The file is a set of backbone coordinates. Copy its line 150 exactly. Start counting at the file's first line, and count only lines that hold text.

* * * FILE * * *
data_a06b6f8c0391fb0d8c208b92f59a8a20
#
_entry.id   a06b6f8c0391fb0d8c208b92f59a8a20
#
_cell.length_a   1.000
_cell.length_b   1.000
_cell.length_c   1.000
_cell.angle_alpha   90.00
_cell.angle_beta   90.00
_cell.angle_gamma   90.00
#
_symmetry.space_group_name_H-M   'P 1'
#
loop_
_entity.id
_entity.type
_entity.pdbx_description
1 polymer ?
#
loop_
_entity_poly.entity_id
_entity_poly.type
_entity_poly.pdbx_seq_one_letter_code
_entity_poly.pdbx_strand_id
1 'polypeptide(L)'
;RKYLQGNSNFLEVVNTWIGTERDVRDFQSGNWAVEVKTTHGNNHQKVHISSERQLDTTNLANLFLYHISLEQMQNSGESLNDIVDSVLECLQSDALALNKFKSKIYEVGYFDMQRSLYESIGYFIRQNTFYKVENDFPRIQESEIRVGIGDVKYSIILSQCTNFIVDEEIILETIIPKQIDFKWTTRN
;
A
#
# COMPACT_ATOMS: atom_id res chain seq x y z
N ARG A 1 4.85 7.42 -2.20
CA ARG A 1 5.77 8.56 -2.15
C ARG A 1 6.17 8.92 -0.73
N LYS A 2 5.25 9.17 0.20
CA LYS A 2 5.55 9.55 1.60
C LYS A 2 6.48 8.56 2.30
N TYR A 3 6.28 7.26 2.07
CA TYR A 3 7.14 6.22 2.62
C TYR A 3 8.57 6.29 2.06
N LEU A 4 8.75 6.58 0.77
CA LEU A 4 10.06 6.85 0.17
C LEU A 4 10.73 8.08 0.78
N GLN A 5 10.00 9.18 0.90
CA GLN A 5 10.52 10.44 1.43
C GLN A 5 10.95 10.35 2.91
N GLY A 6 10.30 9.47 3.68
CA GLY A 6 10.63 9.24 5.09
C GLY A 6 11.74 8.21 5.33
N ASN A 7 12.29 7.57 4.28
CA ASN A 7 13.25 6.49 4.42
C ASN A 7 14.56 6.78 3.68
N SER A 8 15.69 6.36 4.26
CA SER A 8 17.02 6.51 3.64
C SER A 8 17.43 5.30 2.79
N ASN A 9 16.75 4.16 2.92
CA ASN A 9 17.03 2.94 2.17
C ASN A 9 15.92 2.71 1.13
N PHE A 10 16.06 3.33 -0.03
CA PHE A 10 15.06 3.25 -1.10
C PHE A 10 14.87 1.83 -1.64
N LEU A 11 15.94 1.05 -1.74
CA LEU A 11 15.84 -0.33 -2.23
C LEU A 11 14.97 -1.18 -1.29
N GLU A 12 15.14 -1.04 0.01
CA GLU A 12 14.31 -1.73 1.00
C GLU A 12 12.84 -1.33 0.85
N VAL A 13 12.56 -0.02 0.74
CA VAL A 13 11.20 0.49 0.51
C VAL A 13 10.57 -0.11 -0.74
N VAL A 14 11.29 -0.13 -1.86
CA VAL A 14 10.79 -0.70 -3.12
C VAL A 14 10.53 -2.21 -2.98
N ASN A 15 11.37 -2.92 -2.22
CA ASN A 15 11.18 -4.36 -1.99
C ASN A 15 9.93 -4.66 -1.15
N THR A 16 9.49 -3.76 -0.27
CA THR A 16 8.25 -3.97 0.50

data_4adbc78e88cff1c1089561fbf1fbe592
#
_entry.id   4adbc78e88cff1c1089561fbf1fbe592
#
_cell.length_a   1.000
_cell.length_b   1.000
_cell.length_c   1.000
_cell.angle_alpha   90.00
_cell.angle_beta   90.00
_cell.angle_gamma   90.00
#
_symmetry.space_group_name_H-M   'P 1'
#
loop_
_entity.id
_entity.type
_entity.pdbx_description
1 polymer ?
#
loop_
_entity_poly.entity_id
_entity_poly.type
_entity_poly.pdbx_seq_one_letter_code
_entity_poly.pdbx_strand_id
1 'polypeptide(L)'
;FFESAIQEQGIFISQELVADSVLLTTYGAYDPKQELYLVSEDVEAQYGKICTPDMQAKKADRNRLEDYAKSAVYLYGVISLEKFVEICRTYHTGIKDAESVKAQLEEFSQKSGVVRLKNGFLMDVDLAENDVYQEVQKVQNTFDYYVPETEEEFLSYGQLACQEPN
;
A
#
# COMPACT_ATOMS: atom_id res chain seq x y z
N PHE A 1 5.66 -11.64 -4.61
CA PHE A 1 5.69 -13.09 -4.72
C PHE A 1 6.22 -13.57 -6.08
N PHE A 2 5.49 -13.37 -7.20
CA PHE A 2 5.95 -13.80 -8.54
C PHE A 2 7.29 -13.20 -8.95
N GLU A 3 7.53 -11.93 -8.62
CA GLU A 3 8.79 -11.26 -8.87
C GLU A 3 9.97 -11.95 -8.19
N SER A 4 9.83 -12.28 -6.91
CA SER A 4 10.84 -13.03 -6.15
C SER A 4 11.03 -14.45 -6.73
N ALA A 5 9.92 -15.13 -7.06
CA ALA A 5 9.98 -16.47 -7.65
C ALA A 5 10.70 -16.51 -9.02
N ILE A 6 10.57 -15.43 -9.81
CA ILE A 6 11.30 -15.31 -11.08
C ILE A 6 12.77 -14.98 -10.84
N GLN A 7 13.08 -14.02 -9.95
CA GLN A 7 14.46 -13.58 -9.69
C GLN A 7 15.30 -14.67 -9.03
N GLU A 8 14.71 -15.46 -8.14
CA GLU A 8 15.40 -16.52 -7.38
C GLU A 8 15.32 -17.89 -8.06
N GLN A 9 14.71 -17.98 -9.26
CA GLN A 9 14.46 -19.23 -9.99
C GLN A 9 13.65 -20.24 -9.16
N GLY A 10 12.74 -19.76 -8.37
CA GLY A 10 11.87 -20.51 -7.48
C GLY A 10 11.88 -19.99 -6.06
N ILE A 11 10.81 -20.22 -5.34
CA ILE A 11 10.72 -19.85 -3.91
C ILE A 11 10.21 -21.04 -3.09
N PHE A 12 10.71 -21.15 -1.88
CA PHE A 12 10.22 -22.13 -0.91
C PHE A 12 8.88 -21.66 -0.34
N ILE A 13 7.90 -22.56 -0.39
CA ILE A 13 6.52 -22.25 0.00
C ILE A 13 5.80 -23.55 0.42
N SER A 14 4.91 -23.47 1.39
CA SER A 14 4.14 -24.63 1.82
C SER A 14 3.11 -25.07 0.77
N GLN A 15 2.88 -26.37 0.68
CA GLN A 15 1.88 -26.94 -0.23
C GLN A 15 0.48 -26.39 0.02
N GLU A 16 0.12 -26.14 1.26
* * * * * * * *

N GLN A 15 2.88 -26.37 0.68